The incidence of clinical attacks of malaria was significantly less in Gambian children aged 1-9 years who slept in villages where all the bed nets (mosquito nets) were treated with permethrin than in children who slept in control villages with placebo-treated nets. Significant differences in changes in spleen size and in packed cell volume were also observed between the 2 groups during the course of a rainy season. No side effect was noted. Treatment of bed nets with insecticide is a form of malaria control that is well suited to community participation and can readily be incorporated into primary health care programmes. Insecticide-treated nets may be more effective in areas of seasonal or low intensity transmission than in areas with heavy perennial challenge.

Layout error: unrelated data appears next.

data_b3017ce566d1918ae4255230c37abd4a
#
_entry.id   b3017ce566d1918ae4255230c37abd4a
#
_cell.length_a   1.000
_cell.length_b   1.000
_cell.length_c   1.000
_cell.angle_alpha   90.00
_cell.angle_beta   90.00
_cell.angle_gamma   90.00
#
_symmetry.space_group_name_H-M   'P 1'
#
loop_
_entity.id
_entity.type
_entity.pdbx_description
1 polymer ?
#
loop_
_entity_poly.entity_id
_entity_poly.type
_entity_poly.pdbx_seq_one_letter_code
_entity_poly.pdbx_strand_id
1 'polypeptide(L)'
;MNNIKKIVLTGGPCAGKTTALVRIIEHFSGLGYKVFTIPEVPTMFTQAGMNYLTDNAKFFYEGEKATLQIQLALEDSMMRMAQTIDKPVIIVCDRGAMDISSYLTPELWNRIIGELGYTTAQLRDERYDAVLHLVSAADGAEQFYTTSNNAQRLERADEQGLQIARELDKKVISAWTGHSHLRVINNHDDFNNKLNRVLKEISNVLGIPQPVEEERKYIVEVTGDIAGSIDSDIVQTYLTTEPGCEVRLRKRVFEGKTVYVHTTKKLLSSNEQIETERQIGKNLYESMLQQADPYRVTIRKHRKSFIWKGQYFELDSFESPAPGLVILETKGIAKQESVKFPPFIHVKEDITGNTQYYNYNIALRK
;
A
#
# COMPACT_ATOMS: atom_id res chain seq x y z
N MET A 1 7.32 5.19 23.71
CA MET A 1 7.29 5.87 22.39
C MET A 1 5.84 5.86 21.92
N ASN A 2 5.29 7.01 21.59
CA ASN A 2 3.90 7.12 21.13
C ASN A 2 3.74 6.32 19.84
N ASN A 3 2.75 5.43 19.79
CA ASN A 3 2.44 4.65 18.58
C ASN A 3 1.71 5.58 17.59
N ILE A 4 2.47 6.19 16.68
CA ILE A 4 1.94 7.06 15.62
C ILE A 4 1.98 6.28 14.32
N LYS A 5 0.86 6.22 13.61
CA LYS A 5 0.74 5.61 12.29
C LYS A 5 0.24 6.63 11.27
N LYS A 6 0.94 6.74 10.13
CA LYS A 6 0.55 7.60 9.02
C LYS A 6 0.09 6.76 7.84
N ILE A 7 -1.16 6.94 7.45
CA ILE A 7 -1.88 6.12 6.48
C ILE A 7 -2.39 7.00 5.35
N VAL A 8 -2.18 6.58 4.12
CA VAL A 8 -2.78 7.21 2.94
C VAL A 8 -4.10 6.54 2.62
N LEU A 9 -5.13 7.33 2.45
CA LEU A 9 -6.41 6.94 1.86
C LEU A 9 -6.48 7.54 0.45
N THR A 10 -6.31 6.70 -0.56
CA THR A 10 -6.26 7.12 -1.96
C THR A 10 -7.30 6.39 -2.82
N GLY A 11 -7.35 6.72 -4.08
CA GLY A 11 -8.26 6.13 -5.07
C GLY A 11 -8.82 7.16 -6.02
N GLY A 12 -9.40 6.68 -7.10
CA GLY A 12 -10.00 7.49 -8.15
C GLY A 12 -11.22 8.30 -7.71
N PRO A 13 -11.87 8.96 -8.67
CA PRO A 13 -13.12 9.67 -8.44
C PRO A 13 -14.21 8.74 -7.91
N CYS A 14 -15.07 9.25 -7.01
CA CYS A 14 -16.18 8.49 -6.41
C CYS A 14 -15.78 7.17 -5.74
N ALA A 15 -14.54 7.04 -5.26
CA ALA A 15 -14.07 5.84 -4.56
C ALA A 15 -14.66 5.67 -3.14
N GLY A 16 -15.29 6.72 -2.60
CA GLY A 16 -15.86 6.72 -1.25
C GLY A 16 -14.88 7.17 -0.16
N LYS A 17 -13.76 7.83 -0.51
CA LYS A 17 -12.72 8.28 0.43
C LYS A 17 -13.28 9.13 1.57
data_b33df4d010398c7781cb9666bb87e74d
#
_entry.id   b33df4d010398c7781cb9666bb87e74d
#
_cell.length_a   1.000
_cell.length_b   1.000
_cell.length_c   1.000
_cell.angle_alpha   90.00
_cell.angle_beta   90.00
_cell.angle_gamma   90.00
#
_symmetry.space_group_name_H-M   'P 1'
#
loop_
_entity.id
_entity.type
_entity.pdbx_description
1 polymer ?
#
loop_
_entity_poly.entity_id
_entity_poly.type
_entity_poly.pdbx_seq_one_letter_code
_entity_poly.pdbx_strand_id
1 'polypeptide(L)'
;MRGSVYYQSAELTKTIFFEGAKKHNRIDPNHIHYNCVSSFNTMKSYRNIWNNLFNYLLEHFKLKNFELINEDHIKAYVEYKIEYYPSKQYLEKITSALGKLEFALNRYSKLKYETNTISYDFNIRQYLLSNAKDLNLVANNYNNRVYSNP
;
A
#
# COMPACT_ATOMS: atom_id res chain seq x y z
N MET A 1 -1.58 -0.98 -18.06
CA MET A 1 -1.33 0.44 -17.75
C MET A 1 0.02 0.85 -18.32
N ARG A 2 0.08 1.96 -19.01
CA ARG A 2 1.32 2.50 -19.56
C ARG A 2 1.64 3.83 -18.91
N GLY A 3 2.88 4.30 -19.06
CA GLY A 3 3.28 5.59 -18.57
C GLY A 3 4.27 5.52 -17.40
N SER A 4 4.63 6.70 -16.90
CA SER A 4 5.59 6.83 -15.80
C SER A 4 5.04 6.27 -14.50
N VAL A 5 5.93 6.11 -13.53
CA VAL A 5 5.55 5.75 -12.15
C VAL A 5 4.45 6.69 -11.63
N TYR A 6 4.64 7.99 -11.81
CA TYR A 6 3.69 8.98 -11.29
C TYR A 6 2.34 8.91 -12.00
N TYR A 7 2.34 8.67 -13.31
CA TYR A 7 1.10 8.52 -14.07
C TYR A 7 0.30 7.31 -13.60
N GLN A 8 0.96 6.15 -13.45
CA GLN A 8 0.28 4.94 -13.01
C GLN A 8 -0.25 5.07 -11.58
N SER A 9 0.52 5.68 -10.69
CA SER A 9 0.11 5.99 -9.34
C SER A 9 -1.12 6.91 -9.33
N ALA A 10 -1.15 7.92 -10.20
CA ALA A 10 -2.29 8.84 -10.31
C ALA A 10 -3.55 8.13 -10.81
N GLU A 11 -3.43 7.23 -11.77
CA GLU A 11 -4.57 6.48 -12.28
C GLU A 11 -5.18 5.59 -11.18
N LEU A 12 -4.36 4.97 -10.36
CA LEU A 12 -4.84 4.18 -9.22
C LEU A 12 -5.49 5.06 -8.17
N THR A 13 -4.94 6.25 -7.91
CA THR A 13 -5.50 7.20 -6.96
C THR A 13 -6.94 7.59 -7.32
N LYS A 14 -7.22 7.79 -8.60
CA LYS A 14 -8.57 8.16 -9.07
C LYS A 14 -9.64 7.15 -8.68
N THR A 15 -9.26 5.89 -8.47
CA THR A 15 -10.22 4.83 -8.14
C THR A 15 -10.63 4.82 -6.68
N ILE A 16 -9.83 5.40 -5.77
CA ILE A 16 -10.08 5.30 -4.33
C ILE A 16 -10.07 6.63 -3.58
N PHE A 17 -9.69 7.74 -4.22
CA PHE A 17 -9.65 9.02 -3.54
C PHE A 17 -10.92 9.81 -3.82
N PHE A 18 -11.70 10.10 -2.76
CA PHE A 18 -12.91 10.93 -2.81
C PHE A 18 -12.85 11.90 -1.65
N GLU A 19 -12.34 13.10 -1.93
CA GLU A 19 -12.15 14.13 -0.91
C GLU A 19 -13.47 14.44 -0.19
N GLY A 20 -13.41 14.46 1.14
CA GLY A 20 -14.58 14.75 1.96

Trans R Soc Trop Med Hyg
838 - 842
Animals, Bedding and Linens, Child, Child, Preschool, Culicidae, Female, Gambia, Hematocrit, Humans, Infant, Insect Control, Insecticides, Malaria, Male, Permethrin, Plasmodium falciparum, Pyrethrins, Spleen